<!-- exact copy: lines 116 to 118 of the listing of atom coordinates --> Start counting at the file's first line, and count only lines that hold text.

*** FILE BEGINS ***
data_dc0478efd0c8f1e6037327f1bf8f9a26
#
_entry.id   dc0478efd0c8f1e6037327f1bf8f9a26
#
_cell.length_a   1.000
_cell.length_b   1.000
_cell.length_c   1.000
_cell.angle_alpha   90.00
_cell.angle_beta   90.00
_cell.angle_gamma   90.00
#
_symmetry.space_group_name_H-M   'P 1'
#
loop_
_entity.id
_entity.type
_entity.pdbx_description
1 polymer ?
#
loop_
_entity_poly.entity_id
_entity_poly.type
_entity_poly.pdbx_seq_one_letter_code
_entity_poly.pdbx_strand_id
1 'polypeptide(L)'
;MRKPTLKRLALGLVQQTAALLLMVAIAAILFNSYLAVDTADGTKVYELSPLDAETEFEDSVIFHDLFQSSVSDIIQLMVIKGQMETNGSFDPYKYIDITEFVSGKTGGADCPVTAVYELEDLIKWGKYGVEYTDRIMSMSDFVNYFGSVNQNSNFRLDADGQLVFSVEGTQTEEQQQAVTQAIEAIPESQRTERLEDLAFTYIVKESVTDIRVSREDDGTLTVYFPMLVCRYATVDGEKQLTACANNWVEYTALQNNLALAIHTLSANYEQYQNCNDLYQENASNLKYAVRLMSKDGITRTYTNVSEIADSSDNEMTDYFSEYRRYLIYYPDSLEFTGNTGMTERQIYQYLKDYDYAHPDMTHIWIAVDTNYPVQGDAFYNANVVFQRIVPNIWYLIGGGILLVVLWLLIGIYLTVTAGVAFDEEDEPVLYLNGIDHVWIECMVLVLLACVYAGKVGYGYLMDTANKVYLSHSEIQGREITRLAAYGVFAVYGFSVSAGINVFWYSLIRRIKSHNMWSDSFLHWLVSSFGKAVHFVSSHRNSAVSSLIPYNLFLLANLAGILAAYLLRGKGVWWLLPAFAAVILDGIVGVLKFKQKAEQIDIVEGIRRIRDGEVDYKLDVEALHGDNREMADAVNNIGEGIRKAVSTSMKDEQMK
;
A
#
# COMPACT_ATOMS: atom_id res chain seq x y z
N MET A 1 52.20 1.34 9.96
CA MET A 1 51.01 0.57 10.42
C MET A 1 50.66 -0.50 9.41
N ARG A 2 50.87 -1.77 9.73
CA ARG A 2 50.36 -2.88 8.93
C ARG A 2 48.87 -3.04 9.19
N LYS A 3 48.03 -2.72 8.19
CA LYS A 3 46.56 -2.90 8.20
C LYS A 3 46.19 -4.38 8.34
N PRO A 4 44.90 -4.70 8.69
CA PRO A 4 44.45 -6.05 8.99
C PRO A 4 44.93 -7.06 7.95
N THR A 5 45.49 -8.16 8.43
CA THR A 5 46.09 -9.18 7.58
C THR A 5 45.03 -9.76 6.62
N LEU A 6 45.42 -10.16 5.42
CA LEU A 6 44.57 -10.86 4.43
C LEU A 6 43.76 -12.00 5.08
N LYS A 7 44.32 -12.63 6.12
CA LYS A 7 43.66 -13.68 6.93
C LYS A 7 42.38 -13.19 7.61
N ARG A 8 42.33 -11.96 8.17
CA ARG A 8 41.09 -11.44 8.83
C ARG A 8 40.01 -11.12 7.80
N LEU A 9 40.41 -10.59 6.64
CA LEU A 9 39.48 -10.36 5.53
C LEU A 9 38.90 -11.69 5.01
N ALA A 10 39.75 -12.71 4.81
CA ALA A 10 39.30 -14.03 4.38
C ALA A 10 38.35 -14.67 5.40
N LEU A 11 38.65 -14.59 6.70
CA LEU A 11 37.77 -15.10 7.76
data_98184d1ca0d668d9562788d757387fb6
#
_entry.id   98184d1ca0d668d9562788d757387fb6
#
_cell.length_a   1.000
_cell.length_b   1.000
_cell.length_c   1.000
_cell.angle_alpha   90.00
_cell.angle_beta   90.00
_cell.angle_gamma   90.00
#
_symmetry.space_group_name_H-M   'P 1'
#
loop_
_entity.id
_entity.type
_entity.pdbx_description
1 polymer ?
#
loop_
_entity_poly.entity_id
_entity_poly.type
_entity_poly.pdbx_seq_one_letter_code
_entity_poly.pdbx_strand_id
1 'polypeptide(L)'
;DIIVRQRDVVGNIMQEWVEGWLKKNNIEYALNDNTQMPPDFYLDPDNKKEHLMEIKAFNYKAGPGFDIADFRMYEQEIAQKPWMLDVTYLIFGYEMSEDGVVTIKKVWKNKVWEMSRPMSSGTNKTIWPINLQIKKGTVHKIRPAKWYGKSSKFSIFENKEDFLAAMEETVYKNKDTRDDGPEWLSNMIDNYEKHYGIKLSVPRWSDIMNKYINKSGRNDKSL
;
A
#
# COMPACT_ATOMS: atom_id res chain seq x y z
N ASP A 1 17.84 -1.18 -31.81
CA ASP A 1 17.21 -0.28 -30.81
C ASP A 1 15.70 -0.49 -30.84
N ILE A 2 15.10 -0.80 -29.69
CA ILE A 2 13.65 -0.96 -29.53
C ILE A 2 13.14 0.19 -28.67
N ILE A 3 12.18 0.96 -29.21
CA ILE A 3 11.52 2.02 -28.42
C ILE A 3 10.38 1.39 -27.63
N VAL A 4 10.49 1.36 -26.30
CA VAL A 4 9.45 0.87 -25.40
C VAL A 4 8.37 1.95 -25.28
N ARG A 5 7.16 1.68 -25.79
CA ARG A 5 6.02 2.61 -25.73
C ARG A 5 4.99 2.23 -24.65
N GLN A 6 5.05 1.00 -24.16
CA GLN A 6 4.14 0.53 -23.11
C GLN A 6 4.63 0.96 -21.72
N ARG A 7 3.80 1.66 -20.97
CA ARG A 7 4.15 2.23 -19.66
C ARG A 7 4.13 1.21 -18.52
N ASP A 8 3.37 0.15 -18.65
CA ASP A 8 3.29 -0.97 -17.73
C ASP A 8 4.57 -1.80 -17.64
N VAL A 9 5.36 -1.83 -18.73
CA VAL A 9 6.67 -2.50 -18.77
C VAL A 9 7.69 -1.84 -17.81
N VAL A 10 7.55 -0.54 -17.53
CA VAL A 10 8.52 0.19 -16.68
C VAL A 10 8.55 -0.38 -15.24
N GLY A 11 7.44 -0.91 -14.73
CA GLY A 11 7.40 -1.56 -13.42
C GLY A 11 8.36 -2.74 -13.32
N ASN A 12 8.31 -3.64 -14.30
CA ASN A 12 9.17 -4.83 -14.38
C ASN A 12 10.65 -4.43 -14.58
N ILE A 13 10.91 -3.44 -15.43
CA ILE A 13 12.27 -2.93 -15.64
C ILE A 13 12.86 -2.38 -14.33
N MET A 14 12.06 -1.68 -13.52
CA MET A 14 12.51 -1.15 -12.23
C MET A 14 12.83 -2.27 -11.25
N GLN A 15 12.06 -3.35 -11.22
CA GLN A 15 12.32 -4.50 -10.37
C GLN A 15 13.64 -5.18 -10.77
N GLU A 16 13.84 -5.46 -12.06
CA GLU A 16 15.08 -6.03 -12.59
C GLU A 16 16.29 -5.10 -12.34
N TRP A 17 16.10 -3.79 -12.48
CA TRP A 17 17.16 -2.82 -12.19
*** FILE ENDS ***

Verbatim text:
C ASP A 8 4.57 -1.80 -17.64
N VAL A 9 5.36 -1.83 -18.73
CA VAL A 9 6.67 -2.50 -18.77